THE LEGEND OF MERLIN.
BY M. GASTER.
(Read at Meeting, 20th June, 1905.)
One of the central figures in the Arthurian cycle is that of the uncanny prophet and magician Merlin. His whole history is surrounded with so much mystery, and so many inexplicable incidents are interwoven in the relation of his birth and his further activity that they have baffled the ingenuity of many a scholar. I now endeavour to make a contribution towards the elucidation of some of the most prominent features of the romance. We must not forget that we are dealing with a written and not with an oral literature. The individuality of the author is more pronounced and the personal equation much easier to determine than in the anonymous remnants which have been retained by the memory of the folk. Each poem is a literary monument which must be critically examined, in the same way as we are now examining and dissecting every other literary remains of ancient times.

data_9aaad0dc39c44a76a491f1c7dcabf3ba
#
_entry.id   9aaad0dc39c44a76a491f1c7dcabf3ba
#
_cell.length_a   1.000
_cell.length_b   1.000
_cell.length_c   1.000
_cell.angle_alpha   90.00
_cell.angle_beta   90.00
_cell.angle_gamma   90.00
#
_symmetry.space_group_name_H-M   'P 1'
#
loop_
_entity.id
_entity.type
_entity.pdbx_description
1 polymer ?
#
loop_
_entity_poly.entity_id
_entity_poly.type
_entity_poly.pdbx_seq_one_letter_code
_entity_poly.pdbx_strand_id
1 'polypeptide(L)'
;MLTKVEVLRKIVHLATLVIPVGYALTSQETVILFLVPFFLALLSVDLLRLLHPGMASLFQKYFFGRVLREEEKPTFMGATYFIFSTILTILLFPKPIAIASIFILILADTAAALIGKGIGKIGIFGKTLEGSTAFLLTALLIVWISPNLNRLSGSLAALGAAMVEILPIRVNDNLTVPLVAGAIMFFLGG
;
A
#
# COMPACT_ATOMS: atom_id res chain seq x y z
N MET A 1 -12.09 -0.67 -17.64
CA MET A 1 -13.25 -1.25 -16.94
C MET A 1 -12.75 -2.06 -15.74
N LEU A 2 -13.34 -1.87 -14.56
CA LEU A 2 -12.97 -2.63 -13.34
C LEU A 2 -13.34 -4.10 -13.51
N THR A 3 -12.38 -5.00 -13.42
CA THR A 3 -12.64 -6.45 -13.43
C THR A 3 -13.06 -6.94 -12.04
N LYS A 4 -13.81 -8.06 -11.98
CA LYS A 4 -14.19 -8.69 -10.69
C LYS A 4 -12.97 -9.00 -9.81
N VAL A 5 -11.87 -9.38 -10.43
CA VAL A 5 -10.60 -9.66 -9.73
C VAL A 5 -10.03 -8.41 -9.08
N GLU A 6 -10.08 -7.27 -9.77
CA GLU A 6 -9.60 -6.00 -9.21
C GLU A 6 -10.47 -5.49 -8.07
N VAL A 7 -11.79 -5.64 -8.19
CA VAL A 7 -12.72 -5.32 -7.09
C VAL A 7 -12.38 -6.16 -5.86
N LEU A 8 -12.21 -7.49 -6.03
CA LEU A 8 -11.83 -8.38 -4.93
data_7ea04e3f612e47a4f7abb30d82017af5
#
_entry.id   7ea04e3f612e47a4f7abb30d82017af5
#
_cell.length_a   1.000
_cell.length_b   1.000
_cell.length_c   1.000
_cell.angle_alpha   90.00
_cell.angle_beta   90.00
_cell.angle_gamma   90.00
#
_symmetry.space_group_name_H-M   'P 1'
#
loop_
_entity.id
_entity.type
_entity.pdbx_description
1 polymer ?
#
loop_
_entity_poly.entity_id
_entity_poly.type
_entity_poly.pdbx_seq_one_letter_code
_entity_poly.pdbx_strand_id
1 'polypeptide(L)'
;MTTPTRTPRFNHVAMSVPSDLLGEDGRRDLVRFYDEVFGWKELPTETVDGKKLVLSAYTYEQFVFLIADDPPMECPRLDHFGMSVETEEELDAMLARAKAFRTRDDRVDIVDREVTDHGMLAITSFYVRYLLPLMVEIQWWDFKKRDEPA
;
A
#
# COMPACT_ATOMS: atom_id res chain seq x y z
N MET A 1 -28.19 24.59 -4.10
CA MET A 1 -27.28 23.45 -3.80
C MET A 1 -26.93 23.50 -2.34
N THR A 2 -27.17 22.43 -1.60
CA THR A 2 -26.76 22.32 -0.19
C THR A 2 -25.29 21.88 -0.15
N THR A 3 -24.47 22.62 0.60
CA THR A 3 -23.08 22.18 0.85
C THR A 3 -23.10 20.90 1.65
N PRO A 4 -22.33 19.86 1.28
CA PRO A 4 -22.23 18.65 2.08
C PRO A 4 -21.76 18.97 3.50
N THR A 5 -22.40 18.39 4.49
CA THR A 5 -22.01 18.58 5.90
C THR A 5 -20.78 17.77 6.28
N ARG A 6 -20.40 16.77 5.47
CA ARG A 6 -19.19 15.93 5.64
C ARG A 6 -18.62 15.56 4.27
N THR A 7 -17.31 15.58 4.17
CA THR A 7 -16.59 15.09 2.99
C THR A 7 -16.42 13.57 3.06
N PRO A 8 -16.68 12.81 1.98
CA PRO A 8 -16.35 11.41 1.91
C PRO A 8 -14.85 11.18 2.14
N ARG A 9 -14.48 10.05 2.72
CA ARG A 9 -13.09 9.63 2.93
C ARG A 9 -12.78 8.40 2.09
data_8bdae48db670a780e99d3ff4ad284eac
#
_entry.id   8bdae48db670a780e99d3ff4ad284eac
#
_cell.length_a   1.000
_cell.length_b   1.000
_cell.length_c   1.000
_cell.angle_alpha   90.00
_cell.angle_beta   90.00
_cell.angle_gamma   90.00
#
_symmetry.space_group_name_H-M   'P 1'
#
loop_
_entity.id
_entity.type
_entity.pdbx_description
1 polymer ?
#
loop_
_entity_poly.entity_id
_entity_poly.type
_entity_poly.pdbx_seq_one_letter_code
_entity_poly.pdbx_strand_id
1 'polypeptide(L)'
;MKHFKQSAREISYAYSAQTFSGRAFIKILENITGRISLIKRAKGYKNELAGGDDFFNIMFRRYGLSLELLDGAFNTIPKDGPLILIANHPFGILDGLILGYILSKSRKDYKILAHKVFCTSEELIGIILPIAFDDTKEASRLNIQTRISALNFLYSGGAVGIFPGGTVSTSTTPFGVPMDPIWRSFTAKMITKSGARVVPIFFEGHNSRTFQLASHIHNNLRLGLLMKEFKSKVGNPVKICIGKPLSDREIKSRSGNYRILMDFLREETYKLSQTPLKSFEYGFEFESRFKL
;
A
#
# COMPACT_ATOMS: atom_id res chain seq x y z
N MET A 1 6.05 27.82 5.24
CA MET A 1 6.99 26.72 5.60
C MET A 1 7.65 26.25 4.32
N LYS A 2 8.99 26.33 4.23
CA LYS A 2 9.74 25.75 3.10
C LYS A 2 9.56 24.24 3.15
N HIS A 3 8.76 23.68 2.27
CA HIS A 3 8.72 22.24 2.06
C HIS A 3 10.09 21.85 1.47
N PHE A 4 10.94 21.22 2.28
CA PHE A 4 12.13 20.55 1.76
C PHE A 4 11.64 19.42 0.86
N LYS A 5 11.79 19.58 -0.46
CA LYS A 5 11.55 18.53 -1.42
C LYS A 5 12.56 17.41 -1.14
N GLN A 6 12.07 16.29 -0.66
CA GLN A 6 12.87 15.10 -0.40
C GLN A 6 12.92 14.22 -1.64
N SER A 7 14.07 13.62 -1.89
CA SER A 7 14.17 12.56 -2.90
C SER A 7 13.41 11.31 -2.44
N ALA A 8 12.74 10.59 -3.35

And here the personality of the author ought to occupy the first place. I may not have seen all that has been written on these mediæval romances, but as far as I know there is nowhere a critical study of the personality of their authors. We do not find any clear description of their lives and learning, of the circumstances under which they wrote, the influences to which they were